EMDR techniques allow individuals to identify early memories that are the root of their problems and change their emotions, thoughts, and even physical sensations surrounding them. These same techniques can also help people achieve desired goals by understanding why they do what they do and how they can manage life and their own behaviors better.
Can EMDR help me?
EMDR is used to treat a variety of issues including:
Panic attacks, complicated grief, dissociative disorders, disturbing memories, phobias, pain disorders, performance anxiety, stress reduction, addictions, sexual and/or physical abuse, and body dysmorphic disorder.
This treatment modality can only be done by a therapist who is trained in EMDR. If you go to someone not trained in EMDR, it can actually do more damage than good. Almost anybody can lend you an ear and help you identify some of your patterns as a therapist does, but what’s the worst that will happen if someone helps you identify patterns who isn’t a therapist?
It isn’t the same with EMDR. EMDR is a specialized technique that if done improperly can cause the brain to make wrong connections and thus make things worse instead of better.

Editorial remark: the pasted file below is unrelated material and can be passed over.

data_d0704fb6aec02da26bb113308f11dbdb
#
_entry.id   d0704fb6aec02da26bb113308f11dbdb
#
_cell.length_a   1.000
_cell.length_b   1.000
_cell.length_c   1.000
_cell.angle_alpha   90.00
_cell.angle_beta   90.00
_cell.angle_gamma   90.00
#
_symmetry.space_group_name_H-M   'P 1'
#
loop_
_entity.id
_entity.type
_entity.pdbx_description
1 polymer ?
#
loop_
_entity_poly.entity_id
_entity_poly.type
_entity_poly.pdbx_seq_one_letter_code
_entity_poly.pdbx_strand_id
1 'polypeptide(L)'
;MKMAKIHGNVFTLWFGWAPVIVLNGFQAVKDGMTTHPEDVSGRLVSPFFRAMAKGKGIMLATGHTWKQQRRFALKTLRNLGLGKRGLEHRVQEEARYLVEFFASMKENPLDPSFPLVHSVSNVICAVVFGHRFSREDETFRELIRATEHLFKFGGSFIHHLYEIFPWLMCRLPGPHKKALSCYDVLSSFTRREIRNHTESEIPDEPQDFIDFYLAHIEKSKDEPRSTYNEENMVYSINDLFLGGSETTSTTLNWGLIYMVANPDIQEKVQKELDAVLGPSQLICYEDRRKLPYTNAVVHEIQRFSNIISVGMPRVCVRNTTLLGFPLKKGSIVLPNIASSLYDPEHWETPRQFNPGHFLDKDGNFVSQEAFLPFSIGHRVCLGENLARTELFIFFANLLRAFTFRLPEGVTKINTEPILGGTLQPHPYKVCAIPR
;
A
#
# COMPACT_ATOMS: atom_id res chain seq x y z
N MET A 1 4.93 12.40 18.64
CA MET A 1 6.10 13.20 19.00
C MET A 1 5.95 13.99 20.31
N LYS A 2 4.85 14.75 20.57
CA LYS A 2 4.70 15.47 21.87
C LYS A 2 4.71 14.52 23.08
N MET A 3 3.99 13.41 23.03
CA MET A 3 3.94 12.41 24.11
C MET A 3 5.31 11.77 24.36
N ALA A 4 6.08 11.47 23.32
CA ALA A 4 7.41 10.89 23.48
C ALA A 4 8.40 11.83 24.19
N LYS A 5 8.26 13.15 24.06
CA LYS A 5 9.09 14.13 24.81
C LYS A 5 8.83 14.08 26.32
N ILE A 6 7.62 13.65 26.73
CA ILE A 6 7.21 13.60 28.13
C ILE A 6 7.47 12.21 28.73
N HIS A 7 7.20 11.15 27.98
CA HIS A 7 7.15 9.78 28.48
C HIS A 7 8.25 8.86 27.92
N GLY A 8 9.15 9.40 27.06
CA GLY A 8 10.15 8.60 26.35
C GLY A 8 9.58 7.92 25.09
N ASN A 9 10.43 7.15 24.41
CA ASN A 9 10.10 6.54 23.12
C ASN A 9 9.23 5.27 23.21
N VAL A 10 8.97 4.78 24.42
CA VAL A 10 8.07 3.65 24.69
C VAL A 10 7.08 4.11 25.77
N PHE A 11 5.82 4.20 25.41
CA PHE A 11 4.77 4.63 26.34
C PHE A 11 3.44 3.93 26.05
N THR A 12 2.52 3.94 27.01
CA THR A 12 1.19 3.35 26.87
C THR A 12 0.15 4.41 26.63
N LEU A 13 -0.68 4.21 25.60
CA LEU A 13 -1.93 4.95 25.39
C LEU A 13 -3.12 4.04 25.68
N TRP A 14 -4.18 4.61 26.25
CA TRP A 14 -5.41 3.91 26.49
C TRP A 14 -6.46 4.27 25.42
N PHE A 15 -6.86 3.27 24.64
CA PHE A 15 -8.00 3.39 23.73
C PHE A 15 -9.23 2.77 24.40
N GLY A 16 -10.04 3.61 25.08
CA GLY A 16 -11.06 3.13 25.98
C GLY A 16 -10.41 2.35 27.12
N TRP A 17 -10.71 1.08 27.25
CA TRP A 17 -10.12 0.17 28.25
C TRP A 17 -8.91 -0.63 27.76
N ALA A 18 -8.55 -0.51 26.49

There are different levels of EMDR training. By finding someone trained at least through the basic training through the EMDR-International Association, you know you are getting someone trained properly and thus will see improvements.
Is EMDR More than just Working Through Trauma?
Maybe you are a bit nervous to do EMDR. You’re not ready to open up that can of worms quite yet. Maybe it feels too big.
People talk about EMDR often only as the reprocessing phase. However the reality of EMDR is it is much more than just reprocessing.
EMDR is an eight phase model starting by understanding you and your history. Phase two is preparation which includes helping you feel stabilized and an explanation of EMDR. Phase three is the assessment phase – what are you working on specifically and identification of any negative core beliefs. Phase four is the desensitization phase – this is the phase everyone talks about. Then there are four more stages after this as well to ensure the trauma is processed correctly.